by Nancy Howell
I was doing great. Finished with a year’s worth of grief counseling, I “graduated,” with my counselor telling me to call only if I needed to talk. My boys? Doing really well. The first nine weeks of school is practically under their belts, and they have all A’s. They are thriving. We are living. We have established a new normal.
Then why did I feel like I lost my husband all over again last week? The raw pain, the emotions that I thought I was past, came bursting through with a vengeance I haven’t felt in over a year—all because of a stupid stomach bug. The scab that I hoped was well on its way to becoming just a big old scar? It got ripped off, and the blood trickled from it, fresh and bitter.
All the “firsts” I thought I had experienced. I had done the time. I have navigated wedding anniversaries, his birthday, our sons’ birthdays, Thanksgiving, Christmas, New Year’s, Valentine’s Day, my birthday, and every other special day I could dream up. So imagine my dismay and surprise to find that the one “first” I hadn’t experienced without my sweet husband was the first time I was sick without him.
Not just sick. So sick I could barely raise my head off of my pillow. So sick that it took every bit of strength I could muster to crawl out of bed and go to the bathroom, where I spent an inordinate amount of time. My boys were scared. Here was their strong mom, who had promised them she would always be there for them, curled up into a fetal position, head feeling like it was going to explode. I assured them it was “only” a virus, in a couple of days I would be fine.
Thankfully a dear friend took my sons to school since I was out of commission. I had a whole day to get through, alone.
As I lay there, head hurting, stomach churning, the day dragging, all I could think of was Mark. “If” he were still here, he would have taken the day off to take care of me. He would have taken boys to school. He would have brought a cool compress for my aching head. He would have made everything okay.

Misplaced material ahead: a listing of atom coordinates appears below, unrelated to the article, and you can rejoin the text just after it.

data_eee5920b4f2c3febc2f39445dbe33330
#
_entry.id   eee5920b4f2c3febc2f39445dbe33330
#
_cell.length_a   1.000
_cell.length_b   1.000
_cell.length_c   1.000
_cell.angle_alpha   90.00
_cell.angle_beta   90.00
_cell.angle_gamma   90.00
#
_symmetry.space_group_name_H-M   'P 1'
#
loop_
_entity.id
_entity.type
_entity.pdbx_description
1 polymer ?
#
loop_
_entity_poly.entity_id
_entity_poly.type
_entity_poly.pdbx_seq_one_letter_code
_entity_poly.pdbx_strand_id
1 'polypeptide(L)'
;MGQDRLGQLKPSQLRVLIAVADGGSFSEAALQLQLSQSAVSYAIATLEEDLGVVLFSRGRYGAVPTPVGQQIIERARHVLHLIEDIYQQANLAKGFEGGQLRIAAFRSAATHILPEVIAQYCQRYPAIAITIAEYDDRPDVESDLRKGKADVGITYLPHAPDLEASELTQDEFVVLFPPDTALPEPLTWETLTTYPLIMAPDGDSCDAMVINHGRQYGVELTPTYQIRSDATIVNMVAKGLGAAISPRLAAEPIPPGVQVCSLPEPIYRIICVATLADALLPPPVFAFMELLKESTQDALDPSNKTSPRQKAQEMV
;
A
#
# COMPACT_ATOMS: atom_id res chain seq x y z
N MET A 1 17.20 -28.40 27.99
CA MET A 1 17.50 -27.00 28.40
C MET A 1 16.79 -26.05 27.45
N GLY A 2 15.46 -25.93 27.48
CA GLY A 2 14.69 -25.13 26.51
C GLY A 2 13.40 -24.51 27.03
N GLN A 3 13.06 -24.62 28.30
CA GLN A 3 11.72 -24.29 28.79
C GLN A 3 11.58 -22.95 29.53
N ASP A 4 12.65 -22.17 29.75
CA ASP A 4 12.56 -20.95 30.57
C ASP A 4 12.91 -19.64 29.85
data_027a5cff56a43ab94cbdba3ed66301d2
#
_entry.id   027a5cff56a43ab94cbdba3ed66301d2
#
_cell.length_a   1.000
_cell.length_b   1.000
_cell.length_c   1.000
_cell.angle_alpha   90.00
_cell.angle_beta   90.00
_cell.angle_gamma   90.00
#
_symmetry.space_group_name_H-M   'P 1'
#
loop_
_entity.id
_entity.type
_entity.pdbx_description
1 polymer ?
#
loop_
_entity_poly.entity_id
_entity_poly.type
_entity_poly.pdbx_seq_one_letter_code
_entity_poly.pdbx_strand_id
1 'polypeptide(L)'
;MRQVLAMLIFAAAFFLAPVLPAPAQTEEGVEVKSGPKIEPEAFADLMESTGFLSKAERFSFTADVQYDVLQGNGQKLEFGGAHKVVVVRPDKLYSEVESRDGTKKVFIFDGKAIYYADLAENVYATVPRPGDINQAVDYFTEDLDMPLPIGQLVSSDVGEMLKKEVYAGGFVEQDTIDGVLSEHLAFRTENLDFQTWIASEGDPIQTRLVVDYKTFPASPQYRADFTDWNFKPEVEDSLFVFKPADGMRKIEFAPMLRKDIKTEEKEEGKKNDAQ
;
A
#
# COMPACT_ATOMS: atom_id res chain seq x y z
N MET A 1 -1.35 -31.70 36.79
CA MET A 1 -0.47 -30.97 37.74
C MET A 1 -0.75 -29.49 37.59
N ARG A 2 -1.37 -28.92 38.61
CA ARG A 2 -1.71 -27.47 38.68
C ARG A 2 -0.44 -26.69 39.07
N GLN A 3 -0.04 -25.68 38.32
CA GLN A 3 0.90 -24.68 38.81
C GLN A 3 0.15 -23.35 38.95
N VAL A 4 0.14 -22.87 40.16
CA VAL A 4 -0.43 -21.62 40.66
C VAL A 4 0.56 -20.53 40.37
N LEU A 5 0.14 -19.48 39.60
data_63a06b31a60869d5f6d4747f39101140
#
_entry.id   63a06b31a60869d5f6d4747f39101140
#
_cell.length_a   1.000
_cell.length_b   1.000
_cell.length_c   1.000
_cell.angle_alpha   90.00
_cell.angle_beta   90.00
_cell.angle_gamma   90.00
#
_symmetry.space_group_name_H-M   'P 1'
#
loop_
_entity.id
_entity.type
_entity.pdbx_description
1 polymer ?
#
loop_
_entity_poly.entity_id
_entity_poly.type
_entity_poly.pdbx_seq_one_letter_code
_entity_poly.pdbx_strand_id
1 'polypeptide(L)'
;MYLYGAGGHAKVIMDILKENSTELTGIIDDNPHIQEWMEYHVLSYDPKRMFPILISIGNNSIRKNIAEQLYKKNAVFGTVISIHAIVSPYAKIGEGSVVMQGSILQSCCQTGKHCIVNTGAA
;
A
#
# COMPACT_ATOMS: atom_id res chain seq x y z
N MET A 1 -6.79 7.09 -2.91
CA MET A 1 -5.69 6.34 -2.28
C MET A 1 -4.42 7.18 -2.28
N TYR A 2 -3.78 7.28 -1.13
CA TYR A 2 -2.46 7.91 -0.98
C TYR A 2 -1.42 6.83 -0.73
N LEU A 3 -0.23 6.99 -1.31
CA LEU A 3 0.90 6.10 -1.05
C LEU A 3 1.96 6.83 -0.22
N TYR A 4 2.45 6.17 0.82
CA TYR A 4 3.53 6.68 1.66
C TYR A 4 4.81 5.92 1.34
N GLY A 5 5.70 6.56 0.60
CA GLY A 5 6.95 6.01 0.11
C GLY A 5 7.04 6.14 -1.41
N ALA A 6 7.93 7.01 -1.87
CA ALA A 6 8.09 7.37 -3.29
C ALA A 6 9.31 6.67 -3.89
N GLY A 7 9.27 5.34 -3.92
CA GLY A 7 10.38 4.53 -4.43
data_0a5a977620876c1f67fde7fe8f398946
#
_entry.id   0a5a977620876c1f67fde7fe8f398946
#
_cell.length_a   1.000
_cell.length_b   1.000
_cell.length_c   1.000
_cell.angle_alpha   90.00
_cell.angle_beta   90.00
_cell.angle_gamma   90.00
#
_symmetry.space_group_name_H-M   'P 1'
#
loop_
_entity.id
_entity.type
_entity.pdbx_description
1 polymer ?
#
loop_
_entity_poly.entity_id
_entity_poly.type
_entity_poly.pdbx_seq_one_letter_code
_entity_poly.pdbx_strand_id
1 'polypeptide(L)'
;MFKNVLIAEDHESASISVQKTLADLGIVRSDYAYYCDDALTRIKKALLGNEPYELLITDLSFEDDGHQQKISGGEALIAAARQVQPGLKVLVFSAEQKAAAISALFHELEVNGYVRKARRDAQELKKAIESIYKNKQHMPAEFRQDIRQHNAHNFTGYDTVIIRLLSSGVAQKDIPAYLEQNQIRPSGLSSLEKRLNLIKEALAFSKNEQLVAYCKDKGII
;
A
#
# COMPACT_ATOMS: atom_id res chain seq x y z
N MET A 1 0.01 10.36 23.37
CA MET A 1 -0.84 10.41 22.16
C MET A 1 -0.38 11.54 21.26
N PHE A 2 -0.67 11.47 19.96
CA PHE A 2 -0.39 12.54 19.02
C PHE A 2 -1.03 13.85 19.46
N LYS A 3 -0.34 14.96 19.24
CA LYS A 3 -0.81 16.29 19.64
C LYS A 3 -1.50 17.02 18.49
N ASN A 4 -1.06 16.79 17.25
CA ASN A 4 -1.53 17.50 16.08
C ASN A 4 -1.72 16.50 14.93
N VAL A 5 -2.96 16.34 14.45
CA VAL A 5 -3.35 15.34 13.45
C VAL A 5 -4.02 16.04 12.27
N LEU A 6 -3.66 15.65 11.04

Instead, it was just me. Missing the physical presence of my dear husband. Lying in that bed, I grieved all over again. It was a terrible “first,” being sick without him. I cried big old crocodile tears. I prayed. I wished for what could have been, again. I wondered how in the world I had been doing as well as I had.
This strong mama—able to shoot a shotgun, drill holes in masonry, write outdoor columns—who has jokingly commented, “I am woman, hear me roar…” was reduced to a puddle of tears, off and on, for 72 hours.
The length of the illness seemed to be directly proportional to the length of my pity party, my sad ode to me. After a long wallow of helplessness, feeling sorry for myself, I began to pray. First I prayed for healing from the virus. Then I prayed for healing for the 10 year old, who unfortunately joined me in the big king-sized bed, 24 hours after my initial symptoms began. I prayed the 9 year old would be immune from it (and he was). I prayed for God’s presence to be enough, even without the physical presence of the man I loved for a quarter of a century.
As my younger son navigated preparing dinner for himself while two of us were in bed, unable to even think about food, I gave a prayer of thanksgiving. Thankful that I had equipped the boys for simple tasks, such as preparing a delectable peanut butter sandwich and a glass of milk. Thankful that I was beginning to feel better. Thankful for a cozy home, for two sons that love me, sick or well.
And as I slowly began to heal, the doubts of whether I was enough, whether I was up to this challenge of being a single mom dissipated and dwindled.
“Good friend, take to heart what I’m telling you; collect my counsels and guard them with your life.
Tune your ears to the world of Wisdom; set your heart on a life of Understanding.
That’s right—if you make Insight your priority, and won’t take no for an answer,
Searching for it like a prospector panning for gold, like an adventurer on a treasure hunt,
Believe me, before you know it Fear-of-God will be yours, you’ll have come upon the Knowledge of God.
And here’s why: God gives out Wisdom free, is plainspoken in Knowledge and Understanding.
He’s a rich mine of Common Sense for those who live well, a personal bodyguard to the candid and sincere.
He keeps his eye on all who live honestly; and pays special attention to his loyally committed ones.”
Proverbs 2:1-8 (the Message)
I claim the promise of wisdom, understanding, and knowledge. I am and will be enough for my family—as long as I have God. Amen.